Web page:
Paper 1

Question 1

Hint 1: we need to find the gradient of the line y + 4x = 7

Hint 2: rearrange the given equation into the form y = mx + c

Hint 3: you now have the point (-2, 3) and a gradient, so use a standard method to obtain the equation of the line required

Hint 4: and here is a video of the solution:

Question 2

Hint 1: realise that the function is not yet ready to differentiate as it stands

Hint 2: rewrite the 8√x term as x to the power of a fraction

Hint 3: differentiate each term

Hint 4: why not use this opportunity to practise converting your answer back into fractions with roots, rather than leave it with fractional powers?

Hint 5: and here is a video of the solution:

Question 3

3a) Hint 1: know that u4 can be calculated from knowing u3, by replacing n with 3 in the given formula

3b) Hint 2: know the condition that the 1/3 must satisfy, and state it clearly

3c) Hint 3: use a standard method to work out the limit of the recurrence relation

Hint 4: and here is a video of the solution:

Question 4

Hint 1: know that we need the centre of the circle and its radius

Hint 2: if AB is a diameter, the centre of the circle will be the midpoint of AB

Hint 3: if AB is a diameter, the radius will be half of the distance from A to B

Hint 4: when writing the equation in the form (x - a)² + (y - b)² = r² be sure to evaluate r² and not leave it as a number squared

Hint 5: and here is a video of the solution:

Question 5

Hint 1: recognise that this is a 'chain rule in reverse' situation

Hint 2: after integrating, check your answer works by differentiating it back, using the chain rule, to see if it gives 8cos(4x + 1)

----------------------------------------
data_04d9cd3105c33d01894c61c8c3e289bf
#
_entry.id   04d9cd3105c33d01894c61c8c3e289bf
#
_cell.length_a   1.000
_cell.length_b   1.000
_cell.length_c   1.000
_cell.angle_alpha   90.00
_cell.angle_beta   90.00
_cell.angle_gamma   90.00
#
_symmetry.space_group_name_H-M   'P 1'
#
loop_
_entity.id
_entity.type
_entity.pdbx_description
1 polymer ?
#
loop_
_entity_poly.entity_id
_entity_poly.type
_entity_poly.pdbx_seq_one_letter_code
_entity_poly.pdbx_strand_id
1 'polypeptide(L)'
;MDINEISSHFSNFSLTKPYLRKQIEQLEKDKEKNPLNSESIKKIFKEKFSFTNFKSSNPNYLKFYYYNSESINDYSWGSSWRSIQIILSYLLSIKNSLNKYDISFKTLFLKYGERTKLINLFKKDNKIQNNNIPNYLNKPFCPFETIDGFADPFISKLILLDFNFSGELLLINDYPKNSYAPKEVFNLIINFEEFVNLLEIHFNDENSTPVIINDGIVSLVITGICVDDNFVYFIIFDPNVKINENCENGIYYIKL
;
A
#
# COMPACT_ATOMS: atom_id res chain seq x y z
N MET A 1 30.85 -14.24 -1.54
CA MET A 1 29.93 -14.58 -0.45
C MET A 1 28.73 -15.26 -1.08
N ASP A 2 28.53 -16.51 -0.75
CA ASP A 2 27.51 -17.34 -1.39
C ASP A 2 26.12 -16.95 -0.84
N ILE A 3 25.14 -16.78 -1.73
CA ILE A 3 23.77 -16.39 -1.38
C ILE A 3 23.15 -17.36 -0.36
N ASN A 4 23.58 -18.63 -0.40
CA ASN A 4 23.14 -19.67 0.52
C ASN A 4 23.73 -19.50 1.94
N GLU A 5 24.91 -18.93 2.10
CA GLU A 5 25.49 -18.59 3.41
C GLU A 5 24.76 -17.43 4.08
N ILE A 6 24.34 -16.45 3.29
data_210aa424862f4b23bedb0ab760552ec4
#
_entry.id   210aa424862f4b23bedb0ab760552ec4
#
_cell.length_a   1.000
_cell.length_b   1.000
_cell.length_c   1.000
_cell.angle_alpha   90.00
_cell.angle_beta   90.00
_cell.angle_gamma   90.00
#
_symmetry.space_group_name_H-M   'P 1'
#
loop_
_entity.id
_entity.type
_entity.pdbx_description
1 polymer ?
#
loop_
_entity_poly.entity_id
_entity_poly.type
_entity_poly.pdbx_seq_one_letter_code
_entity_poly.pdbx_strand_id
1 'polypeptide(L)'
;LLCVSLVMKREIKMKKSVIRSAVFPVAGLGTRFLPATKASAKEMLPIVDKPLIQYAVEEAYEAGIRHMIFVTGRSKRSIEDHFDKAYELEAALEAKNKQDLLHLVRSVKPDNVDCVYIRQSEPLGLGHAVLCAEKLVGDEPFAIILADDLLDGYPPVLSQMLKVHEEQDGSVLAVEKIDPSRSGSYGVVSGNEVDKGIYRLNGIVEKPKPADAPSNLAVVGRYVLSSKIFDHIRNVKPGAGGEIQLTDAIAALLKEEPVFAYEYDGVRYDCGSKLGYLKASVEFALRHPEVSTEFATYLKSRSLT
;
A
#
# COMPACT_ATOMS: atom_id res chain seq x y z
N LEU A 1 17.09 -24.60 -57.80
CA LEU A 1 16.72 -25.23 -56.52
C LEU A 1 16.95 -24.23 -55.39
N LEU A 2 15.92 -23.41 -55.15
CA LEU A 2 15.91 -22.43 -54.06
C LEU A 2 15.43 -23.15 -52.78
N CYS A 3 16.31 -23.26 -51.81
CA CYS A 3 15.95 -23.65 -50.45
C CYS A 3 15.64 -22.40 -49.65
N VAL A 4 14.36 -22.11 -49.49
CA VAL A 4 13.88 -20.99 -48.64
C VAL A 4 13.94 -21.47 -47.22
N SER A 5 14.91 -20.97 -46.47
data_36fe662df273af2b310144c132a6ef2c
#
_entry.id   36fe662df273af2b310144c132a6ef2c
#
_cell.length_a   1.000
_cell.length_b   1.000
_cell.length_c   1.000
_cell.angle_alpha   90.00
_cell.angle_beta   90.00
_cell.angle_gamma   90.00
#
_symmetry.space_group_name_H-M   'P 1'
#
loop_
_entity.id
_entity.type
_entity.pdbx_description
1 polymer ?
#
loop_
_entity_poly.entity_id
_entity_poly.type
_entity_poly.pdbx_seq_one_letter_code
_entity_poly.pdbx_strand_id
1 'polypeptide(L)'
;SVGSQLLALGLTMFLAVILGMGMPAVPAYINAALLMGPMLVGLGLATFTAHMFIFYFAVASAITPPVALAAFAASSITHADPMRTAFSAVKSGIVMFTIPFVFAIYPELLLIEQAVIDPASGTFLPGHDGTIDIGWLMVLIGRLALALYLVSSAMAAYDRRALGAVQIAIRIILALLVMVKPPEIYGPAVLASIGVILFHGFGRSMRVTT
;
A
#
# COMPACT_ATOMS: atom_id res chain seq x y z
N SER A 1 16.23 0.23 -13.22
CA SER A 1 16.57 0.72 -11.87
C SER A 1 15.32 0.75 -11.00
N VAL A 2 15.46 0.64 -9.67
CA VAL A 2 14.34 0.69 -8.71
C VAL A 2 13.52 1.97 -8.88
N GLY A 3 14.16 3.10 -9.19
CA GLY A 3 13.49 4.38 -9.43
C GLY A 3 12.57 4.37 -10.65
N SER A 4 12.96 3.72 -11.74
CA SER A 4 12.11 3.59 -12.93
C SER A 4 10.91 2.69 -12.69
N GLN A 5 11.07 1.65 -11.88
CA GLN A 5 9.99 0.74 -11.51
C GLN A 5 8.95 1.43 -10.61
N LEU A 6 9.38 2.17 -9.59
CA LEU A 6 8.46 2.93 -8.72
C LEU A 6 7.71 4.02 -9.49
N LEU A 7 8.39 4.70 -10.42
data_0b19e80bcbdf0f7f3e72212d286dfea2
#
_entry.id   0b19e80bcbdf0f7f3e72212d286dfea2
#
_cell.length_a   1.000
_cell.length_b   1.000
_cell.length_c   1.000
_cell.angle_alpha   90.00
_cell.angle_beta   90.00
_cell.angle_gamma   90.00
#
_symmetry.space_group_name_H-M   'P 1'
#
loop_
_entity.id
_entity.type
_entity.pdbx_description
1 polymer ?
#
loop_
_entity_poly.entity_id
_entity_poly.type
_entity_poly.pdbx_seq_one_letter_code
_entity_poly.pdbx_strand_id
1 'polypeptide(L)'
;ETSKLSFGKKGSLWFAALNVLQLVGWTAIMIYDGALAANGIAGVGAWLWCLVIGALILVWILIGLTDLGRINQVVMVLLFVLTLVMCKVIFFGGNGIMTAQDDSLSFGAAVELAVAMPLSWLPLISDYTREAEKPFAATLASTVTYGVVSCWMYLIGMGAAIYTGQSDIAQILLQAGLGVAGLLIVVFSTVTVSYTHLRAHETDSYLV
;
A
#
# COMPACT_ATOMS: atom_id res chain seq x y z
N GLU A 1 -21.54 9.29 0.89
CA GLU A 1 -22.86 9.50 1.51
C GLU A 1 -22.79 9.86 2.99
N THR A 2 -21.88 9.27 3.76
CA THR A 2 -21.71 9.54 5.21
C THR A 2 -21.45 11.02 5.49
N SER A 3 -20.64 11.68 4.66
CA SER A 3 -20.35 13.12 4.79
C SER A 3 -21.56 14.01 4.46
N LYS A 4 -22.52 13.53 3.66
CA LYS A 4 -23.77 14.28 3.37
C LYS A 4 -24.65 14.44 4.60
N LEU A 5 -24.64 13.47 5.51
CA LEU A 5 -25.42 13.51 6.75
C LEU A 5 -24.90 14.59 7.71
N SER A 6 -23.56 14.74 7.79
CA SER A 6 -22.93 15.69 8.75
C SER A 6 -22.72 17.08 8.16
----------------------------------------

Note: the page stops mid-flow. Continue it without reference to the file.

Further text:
Hint 3: don't forget the constant of integration

Hint 4: and here is a video of the solution:

Question 6

6a) Hint 1: use a standard method to work out the inverse of a function

6b) Hint 2: know that 2 is the 'input' and 7 is the 'output'

6b) Hint 3: know that the inverse function takes what was the 'output' and returns the 'input'

Hint 4: and here is a video of the solution:

Question 7

7a) Hint 1: draw a sketch of how the three vectors FG, GH and EH might link together

7a) Hint 2: realise that vector FH = vector FG + vector GH

7b) Hint 3: realise that vector FE = vector FH + vector HE

7b) Hint 4: know that vector HE is the negative of vector EH

Hint 5: and here is a video of the solution:

Question 8

Hint 1: know that a line is a tangent to a circle if they intersect at the same point, twice (in other words, a double root)

Hint 2: substitute y = 3x -5 into the circle's equation, replacing all the y terms with (3x - 5)

Hint 3: remember to use brackets around (3x - 5) so that the y² and -4y terms are worked out correctly